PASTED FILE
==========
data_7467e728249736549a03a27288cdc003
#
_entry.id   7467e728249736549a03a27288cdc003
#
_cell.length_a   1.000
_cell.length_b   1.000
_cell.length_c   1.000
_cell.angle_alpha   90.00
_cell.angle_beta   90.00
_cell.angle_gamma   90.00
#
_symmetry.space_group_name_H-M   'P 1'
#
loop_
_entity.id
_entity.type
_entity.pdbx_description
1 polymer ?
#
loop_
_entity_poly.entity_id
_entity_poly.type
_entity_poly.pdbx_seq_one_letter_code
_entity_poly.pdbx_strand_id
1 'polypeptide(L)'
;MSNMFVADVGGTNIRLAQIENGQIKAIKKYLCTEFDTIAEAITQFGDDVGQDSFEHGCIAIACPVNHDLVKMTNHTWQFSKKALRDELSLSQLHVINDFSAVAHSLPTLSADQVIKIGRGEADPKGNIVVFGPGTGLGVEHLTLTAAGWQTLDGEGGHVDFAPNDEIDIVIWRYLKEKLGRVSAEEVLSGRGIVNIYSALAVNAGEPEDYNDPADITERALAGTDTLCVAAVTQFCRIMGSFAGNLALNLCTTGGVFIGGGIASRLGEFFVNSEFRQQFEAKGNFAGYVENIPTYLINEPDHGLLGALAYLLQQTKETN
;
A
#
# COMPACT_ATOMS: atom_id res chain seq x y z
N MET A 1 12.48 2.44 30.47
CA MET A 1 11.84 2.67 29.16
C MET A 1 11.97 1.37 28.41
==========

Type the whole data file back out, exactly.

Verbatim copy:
data_7467e728249736549a03a27288cdc003
#
_entry.id   7467e728249736549a03a27288cdc003
#
_cell.length_a   1.000
_cell.length_b   1.000
_cell.length_c   1.000
_cell.angle_alpha   90.00
_cell.angle_beta   90.00
_cell.angle_gamma   90.00
#
_symmetry.space_group_name_H-M   'P 1'
#
loop_
_entity.id
_entity.type
_entity.pdbx_description
1 polymer ?
#
loop_
_entity_poly.entity_id
_entity_poly.type
_entity_poly.pdbx_seq_one_letter_code
_entity_poly.pdbx_strand_id
1 'polypeptide(L)'
;MSNMFVADVGGTNIRLAQIENGQIKAIKKYLCTEFDTIAEAITQFGDDVGQDSFEHGCIAIACPVNHDLVKMTNHTWQFSKKALRDELSLSQLHVINDFSAVAHSLPTLSADQVIKIGRGEADPKGNIVVFGPGTGLGVEHLTLTAAGWQTLDGEGGHVDFAPNDEIDIVIWRYLKEKLGRVSAEEVLSGRGIVNIYSALAVNAGEPEDYNDPADITERALAGTDTLCVAAVTQFCRIMGSFAGNLALNLCTTGGVFIGGGIASRLGEFFVNSEFRQQFEAKGNFAGYVENIPTYLINEPDHGLLGALAYLLQQTKETN
;
A
#
# COMPACT_ATOMS: atom_id res chain seq x y z
N MET A 1 12.48 2.44 30.47
CA MET A 1 11.84 2.67 29.16
C MET A 1 11.97 1.37 28.41